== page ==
As I prepared for Grand Prix Montreal and Denver these past two weeks, I got to draft tons of Guilds of Ravnica, and boy do I love it. I’ve been disliking the Magic gameplay of the past few years, and this set made me realize why. I hate when games snowball out of control and you feel like you can’t make a comeback if you stumble in the first few turns of the game.
GRN Limited is a blast from the past where you win by gaining small advantages but are never a clear favorite to win the game. It particularly feels that way because the power level of the cards is lower, but not to the point where you always feel like your deck is bad. To me, that’s the perfect balance.
An example of that is mentor. While it does snowball in a way, it eventually stops, and then if you want to continue mentoring you need external help, which has deck building costs and creates inconsistency. This gives decks that were on the draw or stumbled a chance to catch up.
If you have drafted Dimir, you probably relate even more to what I’m saying. You feel like you’re always a bit ahead or never too far behind, but closing games proves to be the hardest part and your opponent can always make a comeback if you don’t manage your resources carefully. (Except when you have a Nightveil Predator, which again, has hexproof, ruining games of Magic. Hopefully R&D learns one day that they are only a few hexproof cards away from creating the best sets.)
Playing Dimir is a treat if you’re into long, meticulous game play. Having surveil on half your cards creates a strange new way of building a deck. Instead of building your deck with as much consistency possible by playing look-a-like cards that follow the same game plan throughout the curve, like you would when playing Boros, you actually want to build your deck like a toolbox.
When drafting Boros, you care about curving aggressive cards and follow one simple rule: you want the best creature at every stage of the game. The best 1-drop, the best 2-drop, the best 3-drop, and so forth. Throw in a few tricks and removal, and you’ve got yourself a deck.
When drafting Dimir, yes, curve is still important, but because most of your cards surveil, you’d rather mix and match the role of each cards. Instead of having five defensive 4-drops, you should try and get three defensive and two aggressive 4-drops. That way, depending on how the game shapes up, you can try and dig for the ones that best fit the ongoing game plan. The same goes for the rest of the curve. Of course, a card that can do both is even better.
You want to get the most unique effects possible because you’re likely to be able to find each of them throughout the game (it’s not unusual to see more than 75% of your cards in a single game). Counterspells are a great example of that. You don’t want more than one or two, but the one or two you’ll have will be great because they’ll be the best draws once you get to the late game.
Dimir is, in my opinion, the best archetype in Guilds of Ravnica Limited. That’s because the average deck you end up with is never bad. Blue is the deepest color in the format and black has tons of cards that are all completely fine to play in Dimir.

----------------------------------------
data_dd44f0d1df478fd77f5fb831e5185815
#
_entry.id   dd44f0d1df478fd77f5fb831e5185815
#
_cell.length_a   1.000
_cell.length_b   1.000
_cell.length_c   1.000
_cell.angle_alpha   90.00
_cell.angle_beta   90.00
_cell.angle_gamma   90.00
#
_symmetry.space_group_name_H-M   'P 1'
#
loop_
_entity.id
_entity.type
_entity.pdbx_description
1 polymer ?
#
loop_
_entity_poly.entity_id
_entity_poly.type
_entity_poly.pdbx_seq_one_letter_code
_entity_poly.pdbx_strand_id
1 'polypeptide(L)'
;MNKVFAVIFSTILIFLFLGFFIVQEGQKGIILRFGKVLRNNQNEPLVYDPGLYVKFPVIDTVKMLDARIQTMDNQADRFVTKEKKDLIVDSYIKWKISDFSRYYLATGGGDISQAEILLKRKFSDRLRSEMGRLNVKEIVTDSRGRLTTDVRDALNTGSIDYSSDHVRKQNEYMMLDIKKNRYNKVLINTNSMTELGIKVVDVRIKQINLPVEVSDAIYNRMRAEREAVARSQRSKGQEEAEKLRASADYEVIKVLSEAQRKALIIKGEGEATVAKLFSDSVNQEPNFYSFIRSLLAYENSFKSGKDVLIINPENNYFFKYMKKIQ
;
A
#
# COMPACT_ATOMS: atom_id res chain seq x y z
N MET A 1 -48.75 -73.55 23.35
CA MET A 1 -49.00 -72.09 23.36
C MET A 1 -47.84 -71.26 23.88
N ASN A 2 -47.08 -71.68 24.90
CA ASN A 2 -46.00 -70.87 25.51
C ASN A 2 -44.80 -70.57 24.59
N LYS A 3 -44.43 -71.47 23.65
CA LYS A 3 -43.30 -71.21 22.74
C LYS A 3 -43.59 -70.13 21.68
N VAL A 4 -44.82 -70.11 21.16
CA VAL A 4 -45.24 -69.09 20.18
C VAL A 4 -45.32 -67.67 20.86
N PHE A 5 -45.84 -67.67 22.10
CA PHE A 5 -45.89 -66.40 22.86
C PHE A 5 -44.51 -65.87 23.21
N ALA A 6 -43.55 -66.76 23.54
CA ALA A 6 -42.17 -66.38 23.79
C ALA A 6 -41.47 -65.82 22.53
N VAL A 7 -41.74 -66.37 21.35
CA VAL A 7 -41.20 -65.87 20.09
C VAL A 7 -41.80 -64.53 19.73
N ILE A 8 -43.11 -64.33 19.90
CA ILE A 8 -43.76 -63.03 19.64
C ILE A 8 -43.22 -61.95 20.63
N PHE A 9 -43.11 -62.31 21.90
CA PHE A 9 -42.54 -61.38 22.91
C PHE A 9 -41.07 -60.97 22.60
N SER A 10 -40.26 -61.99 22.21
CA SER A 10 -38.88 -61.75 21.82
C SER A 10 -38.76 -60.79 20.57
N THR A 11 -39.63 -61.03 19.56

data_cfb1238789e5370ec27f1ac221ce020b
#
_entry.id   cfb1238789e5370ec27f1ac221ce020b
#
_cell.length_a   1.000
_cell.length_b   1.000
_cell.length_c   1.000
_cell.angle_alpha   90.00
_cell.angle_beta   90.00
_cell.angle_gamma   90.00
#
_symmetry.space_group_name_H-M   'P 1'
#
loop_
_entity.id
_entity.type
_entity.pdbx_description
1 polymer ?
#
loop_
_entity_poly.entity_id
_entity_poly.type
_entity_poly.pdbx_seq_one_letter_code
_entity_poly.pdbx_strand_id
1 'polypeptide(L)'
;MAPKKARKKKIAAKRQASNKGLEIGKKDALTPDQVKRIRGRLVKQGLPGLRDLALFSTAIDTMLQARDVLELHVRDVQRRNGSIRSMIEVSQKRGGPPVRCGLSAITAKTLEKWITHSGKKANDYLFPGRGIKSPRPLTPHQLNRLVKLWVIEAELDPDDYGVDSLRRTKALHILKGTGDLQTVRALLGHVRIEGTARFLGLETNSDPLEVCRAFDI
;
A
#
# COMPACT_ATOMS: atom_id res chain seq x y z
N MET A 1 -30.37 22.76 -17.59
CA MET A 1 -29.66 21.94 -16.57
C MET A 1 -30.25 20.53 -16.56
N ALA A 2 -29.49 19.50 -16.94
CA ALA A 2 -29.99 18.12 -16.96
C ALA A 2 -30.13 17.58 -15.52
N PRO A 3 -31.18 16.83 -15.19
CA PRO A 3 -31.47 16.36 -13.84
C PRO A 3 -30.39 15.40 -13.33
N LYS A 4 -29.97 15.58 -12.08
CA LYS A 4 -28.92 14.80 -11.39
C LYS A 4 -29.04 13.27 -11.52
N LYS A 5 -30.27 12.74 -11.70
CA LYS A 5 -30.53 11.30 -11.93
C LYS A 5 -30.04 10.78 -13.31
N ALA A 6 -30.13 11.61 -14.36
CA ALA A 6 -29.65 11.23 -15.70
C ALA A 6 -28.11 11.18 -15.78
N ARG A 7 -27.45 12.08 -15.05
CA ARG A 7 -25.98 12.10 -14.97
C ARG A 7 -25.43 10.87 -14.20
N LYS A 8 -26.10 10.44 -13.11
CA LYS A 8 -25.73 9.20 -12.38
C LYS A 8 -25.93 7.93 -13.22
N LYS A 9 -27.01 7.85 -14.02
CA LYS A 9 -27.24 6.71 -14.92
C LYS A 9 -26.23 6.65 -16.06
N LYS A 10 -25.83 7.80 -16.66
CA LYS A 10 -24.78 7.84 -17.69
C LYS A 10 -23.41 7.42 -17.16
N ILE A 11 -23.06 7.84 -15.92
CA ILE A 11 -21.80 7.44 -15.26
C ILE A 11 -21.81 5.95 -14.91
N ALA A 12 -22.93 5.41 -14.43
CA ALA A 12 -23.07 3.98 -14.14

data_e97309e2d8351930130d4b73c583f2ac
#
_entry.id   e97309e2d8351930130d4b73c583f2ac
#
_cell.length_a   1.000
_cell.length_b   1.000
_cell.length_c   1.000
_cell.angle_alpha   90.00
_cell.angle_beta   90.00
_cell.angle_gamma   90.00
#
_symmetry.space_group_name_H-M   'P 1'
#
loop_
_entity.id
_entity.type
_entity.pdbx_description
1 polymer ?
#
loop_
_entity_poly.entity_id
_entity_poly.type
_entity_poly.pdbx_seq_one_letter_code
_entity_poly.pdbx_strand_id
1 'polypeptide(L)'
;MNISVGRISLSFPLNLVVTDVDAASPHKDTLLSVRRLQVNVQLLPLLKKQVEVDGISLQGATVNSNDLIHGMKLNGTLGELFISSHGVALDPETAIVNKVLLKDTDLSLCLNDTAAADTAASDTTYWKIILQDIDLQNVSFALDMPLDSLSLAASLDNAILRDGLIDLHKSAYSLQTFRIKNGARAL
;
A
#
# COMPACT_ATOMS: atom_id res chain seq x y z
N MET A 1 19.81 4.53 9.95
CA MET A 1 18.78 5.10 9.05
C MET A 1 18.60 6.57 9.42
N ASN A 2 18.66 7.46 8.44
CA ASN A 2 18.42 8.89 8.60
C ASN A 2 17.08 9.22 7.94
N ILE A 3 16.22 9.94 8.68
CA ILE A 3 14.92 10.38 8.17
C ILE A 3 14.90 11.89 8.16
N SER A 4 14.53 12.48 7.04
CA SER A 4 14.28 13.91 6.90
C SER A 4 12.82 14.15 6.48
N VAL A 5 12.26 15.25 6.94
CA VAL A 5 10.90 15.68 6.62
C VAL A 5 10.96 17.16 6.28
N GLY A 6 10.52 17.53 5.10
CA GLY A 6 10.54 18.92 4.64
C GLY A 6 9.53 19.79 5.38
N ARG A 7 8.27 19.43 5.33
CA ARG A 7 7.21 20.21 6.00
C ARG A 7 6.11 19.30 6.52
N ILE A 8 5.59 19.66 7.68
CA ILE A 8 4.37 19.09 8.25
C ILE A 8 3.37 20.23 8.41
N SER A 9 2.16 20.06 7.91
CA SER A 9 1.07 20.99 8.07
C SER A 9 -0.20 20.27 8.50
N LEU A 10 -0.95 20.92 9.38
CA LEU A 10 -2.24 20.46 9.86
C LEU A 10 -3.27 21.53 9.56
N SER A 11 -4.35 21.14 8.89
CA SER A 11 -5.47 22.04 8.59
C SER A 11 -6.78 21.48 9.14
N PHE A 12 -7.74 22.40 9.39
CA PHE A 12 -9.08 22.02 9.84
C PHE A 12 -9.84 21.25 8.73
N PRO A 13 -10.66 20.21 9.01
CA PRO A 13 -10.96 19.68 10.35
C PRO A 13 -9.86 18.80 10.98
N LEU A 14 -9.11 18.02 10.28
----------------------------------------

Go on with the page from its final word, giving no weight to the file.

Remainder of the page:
Boros and Izzet both have very high ceilings, however, and I would consider the best version of those decks to be slightly better than the best version of Dimir.
We all know what a busted Dimir deck looks like—it’s a bunch of Dimir Spybug, Thoughtbound Phantasm, Disinformation Campaign, Nightveil Sprite, and various surveil cards. I’m not going to tell you how to build your deck when you have those cards—that’s pretty self-explanatory.
Instead, let’s get into the “average” Dimir deck I’m talking about.
Did you notice that all of these cards are commons? This may seem like an underpowered deck, but trust me—I’ve been doing very well with similarly underwhelming-looking Dimir builds and that’s what made me realize how great the guild was.
I added exactly one uncommon, Citywatch Sphinx, but it can be replaced with any kind of win condition: Murmuring Mystic, Nightveil Predator, a splashed bomb, a rare—even a second Watcher in the Mist will do it. Most cards are entirely replaceable. That’s why I only included a single copy of each card. There are still a handful of other cards I would not mind playing.
Out of the cards I did not include, here is how you can best utilize them.
While staying Dimir, you can build a version of the deck that uses Golgari’s black cards. You’ll often be heavy on black cards as opposed to blue here, but you can still make great use of some blue cards because surveil fits well into the plan of filling your graveyard, and cards like Muse Drake and Murmuring Mystic go well with Severed Strands and Plaguecrafter.
The same way you can use cards meant for Golgari, Izzet has its fair share of cards you can play in Dimir. I particularly like the aggressive builds of Dimir because they use Artful Takedown so well. It’s an amazing card, but in Dimir it’s often played defensively. Here you can almost always use it offensively, where it’s better.
Again, surveil works nicely with jump-start too! Notion Rain is great and I even got to play Creeping Chill in my Dimir Aggro deck the other day. Admittedly it was my 23rd card, but it worked okay with all the surveil I had and casting it was not the worst—it’s a sorcery and I needed a higher spell count for my Piston-Fist Cyclops.
I hope you have as much fun drafting Guilds of Ravnica as I have and if you have other Dimir variants you would like to share, comment below!